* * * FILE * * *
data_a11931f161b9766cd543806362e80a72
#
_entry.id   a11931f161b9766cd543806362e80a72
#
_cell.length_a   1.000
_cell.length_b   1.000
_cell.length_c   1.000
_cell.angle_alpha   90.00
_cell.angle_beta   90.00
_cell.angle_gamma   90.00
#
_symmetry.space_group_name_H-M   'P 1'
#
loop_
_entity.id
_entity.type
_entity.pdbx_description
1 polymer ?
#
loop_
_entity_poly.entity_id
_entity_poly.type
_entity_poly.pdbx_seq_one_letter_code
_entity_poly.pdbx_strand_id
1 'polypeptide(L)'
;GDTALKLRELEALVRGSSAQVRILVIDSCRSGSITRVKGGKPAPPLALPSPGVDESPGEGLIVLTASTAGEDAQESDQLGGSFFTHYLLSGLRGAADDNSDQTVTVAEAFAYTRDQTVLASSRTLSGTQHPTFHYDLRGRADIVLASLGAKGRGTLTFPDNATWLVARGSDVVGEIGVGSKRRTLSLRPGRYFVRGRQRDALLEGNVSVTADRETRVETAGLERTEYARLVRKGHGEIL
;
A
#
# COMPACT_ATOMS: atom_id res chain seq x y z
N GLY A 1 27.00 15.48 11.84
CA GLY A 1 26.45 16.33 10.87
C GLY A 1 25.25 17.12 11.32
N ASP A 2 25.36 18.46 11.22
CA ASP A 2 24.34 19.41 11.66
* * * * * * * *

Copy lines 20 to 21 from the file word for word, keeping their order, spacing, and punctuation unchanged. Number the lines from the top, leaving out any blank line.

loop_
_entity_poly.entity_id